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other , and deal their fruitless blows upon
their burnished and resounding armour. The two combatants stretch themselves out, shrink themselves up , stoop down, vise again in an instant, and at length grapple with each other. The ivy growing at the foot of an elm, does not more closely embrace its hard and knotty trunk, with its entwining arms, even to its highest branches, than these two combatants grasp each other. Adrastus having lot nothing of his strength, and that of Telemachus not being yer at its height; the former makes several efforts to stagger and throw his antagonist by surprise. At last he endeavours to seize the sword of the young Greek, but in vain ; for the moment he attempts it , Telemachus lifts him from the ground, and throws him on the sand. And now this wretch , who had always despised the Gods , betrays an unmanly apprehension of death; he is ashamed to ask his life, and yet cannot help manifesting his desire of it
. He endeavours to move Telemachus's compassion. Son of Ulyffes , faid he, I at length acknowledge the righteous Gods; they punish me as I have deserved, nothing but distress opens mens eyes, and shews them the truth ; I see it, it condemns me; but let an unfortunate prince put you in mind of your father, who wanders far from Ithaca, and let him excite your picy.
Telemachus, who kneeled upon him, and had already raised his sword to plunge it into his throar , immediately replied ; I fought nothing but victory and the peace of the nations I came to allist ; I do not delight in bloodshed. Live therefore, Adrastus; but live to repair your faults ; restore everything which you have usurped ; re-establish peace and jultice on the coast of great Heperia , which you have stained by numberless massacres and treacheries ; live and become another man. Learn by your fa!l that the Gods are righteous, that the wicked are miserable, that they deceive themselves by seeking for happiness in violence, inhumanity and falshood, and in short that nothing is so delightful and happy as a plain and steady virtue, Give us as hostages your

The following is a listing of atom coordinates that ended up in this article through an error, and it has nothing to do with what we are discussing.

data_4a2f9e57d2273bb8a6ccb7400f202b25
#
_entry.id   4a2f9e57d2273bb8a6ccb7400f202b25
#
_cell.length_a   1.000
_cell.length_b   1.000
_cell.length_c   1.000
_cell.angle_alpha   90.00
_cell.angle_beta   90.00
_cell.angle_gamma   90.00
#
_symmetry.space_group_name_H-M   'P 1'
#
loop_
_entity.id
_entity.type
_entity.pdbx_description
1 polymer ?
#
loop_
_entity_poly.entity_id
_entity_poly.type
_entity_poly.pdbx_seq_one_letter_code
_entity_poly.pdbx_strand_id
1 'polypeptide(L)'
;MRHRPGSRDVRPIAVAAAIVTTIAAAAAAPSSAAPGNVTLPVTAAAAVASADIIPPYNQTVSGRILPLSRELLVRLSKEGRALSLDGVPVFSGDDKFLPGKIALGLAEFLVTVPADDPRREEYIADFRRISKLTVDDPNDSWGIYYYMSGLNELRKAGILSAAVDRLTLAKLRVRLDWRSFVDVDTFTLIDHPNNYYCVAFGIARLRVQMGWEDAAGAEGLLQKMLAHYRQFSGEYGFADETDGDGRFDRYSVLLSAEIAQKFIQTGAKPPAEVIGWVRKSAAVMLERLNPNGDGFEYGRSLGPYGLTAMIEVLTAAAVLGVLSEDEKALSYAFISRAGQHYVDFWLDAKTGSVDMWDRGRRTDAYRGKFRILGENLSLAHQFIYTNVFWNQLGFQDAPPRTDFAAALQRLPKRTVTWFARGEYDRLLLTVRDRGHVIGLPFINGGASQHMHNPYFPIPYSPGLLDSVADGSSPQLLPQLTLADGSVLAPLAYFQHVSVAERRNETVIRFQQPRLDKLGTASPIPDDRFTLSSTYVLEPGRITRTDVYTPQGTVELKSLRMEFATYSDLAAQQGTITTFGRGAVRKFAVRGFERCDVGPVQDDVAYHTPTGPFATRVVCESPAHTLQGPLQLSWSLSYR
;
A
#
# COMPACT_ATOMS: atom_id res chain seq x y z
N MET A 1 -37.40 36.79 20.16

Donnez-nous pour ôtages votre fils Métrodore , avec douze des principaux de votre nation,
A ces paroles, Télémaque laisse relever Adraste, & lui tend la main sans se défier de sa mauvaise foi : mais aussitôt Adraste lui lança un second dard forc court qu'il tenoit caché. Le dard étoit si aigu & lancé avec cant d'adresse, qu'il eût percé les armes de Télémaque , fi elles n'eussent été divines. En même temps Adraste se jette derriere un arbre pour éviter la poursuite du jeune Greç. Alors celui-ci s'écrie : Dauniens vous le voyez, la victoire est à nous ; l'impie ne se fauve que par la trahison. Celui qui ne craint point les Dieux, crainc la mort. Au contraire , celui qui les craint , ne craint qu'eux. En disant ces paroles, il s'avance vers les Duuniens, & fait signe aux liens qui étoient de l'autre côté de l'arbre, de couper le chemin au perfide Adraste. Adraste craint d'être surpris, faic semblant de retourner sur ses pas, & veut renverser les Crétois qui se présentent à son passage. Mais tout-à-coup Télér.aque, prompt comme la foudre que la main du pere des Dieux lance du haut Olympe sur les têtes coupables, vient fondre sur son ennemi ; il le saisit d'une main victorieuse, il le renverse, comme un cruel Aquilon abat les rendres moisfons qui dorent les campagnes. Il ne l'écoute plus, quoique l'impie ofe encore une fois essayer d'abuser de la bonté de son cœur. Il lui enfonce son glaive, & le précipite dans les flammes du noir Tartare, digne châtiment de ses crimes.
Fin du vingtieme Livre.
son Metrodorus, with twelve of the principal persons of your nation.
This faid , Telemachus suffers Adrastus to rise , and holds out his hand to him withour suspecting his treachery. But Adrastus immediately darts another javelin at him , which was very short and he had kept concealed. It was so sharp,, and so artfully thrown, thac it would have pierced Telemachus's armour, had ir not been divine. Adraltus at the same time runs behind a cree to avoid the pursuit of the young Greek. Whereupon Telemachus cries out , Lo! Daunians the victory is ours ; the impious wretch faves himself only by his treachery. Who fears not the Gods , is afraid of death; on the contrary, who fears the Gods, "fears nothing but them. In speaking these words , he advances towards the Daunians, and makes a sign to those of his own party who were on the other side of the tree, to intercept the perfidious Adrastus. Adraftus is ready to be taken , makes as if he would go back again, and attempts to break chrough the Cretans who obstruct his passage. But Telemachus , swift as a thunderbolt hurled by the hand of the father of the Gods from the top of Olympus on the heads of the guilty , flies instantly on his enemy; he seizes him with his victorious hands , he throws him on the earth, as the cruel north-wind beats down the tender harvests which gild the fields; he hears him no more , though the impious wretch makes a second attempt to abuse his goodness ; he plunges his sword into him, and hurls him headlong into the flames of dreary Tartarus, a punishment worthy of his crimes.
End of the Twentieth Book.
T ÉL É MA QUE,
LIVRE VING T-UN IEM E.
aux alliés en signe de paix, & leur demandent
PEINE Adraste fut mort, que tous les Dau
de leur chef, se réjouirent de leur délivrance. Ils